Making Meaning in 2021 at the Crossroads of Business and Capitalism, Ethics, Faith, and Justice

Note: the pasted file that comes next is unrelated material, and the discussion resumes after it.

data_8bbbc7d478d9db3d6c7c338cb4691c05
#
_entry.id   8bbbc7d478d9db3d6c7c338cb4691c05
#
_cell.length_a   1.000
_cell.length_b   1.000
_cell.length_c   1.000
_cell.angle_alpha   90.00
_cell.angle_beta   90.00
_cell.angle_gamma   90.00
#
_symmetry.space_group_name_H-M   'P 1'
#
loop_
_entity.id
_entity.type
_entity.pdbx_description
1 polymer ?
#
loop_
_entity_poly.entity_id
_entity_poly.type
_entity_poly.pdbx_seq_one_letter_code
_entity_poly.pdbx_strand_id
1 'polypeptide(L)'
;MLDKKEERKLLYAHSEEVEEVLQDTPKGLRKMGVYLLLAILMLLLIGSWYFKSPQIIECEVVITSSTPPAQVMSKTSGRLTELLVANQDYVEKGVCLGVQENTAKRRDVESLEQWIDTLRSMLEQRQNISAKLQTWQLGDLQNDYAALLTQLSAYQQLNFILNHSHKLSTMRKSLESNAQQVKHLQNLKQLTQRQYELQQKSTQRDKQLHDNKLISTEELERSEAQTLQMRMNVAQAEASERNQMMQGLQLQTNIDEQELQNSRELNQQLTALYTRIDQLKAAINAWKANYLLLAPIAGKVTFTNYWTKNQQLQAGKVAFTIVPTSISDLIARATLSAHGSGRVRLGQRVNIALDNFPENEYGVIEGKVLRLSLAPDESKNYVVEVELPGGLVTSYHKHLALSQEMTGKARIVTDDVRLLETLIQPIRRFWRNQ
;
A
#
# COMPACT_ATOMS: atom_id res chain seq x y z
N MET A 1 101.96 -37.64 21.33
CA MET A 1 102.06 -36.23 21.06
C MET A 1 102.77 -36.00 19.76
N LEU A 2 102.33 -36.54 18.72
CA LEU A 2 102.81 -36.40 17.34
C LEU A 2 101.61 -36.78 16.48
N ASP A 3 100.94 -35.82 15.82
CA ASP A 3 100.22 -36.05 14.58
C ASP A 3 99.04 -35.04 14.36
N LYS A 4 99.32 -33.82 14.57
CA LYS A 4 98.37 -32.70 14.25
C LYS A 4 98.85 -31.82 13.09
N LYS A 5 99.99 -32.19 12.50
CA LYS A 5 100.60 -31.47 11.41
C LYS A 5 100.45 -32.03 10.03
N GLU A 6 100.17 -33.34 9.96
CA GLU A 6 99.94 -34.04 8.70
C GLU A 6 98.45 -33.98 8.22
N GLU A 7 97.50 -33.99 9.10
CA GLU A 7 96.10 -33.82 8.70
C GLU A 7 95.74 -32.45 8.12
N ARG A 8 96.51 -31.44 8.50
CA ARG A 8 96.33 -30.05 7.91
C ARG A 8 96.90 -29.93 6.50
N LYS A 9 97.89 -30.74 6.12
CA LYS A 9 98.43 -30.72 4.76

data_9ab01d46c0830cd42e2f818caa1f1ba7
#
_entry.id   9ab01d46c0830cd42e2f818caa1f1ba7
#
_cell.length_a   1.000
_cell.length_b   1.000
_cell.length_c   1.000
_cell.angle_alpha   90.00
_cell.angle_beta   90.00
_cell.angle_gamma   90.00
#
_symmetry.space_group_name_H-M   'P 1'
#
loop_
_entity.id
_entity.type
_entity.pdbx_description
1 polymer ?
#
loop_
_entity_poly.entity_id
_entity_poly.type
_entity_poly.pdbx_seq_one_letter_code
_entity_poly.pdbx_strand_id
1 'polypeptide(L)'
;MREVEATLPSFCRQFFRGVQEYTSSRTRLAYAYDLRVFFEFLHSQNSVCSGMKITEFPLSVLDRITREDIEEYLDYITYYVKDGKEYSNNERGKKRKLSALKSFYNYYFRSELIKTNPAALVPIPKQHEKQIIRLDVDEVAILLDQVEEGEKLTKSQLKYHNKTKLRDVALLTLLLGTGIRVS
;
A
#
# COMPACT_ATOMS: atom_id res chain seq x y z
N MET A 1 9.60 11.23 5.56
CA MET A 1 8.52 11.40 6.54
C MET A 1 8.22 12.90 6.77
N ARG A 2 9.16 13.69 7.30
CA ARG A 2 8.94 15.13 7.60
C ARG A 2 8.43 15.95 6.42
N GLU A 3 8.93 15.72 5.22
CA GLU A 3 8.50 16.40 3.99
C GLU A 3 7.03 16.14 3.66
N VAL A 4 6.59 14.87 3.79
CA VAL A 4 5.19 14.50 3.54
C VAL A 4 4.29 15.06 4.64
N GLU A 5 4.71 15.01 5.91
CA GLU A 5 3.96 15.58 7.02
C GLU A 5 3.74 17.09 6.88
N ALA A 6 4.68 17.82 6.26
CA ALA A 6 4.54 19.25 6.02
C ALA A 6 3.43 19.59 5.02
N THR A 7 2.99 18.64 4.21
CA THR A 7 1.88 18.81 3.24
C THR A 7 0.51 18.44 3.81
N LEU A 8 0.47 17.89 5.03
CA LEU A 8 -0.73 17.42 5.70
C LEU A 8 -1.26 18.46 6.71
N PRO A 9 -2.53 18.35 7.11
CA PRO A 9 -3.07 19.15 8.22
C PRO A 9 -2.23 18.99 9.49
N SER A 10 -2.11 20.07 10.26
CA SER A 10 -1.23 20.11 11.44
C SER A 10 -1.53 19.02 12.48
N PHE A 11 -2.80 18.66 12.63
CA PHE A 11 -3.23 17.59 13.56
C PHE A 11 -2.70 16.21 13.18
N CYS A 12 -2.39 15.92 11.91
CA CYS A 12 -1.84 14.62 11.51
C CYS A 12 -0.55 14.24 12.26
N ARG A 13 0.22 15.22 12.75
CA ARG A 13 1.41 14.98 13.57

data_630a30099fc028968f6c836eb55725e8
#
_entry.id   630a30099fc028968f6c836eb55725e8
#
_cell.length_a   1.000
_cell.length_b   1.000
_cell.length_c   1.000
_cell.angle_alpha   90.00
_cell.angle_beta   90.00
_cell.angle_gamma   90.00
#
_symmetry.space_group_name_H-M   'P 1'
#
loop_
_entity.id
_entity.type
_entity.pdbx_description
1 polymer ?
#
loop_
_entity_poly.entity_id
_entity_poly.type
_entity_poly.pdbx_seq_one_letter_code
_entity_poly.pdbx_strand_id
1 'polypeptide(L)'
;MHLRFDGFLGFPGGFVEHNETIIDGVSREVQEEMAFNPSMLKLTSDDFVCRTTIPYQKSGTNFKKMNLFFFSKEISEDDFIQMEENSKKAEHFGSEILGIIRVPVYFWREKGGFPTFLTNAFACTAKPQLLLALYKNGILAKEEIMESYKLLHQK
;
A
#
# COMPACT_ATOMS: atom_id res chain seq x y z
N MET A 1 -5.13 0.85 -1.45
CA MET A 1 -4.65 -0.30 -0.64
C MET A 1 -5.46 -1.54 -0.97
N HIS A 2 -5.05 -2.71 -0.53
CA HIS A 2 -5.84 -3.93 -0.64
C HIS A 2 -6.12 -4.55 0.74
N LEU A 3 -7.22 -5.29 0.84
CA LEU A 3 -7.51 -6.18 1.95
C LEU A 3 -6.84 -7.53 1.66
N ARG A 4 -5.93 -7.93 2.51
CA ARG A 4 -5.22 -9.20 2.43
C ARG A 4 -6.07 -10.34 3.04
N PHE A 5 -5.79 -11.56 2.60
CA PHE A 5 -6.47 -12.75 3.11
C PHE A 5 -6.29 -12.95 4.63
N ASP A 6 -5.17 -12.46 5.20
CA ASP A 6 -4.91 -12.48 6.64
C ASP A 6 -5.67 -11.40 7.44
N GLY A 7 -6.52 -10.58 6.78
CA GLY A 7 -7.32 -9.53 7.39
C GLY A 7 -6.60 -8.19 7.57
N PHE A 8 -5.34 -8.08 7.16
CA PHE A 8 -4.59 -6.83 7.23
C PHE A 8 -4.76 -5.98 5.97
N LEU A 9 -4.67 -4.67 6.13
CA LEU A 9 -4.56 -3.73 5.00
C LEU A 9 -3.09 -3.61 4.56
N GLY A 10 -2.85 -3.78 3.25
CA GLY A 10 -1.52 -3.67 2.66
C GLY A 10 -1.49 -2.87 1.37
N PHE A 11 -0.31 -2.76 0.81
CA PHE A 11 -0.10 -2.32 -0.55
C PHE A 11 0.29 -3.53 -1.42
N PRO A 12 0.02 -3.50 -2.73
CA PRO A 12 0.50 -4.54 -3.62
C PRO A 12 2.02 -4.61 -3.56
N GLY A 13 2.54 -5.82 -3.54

Making Meaning in 2021 at the Crossroads of Business and Capitalism, Ethics, Faith, and Justice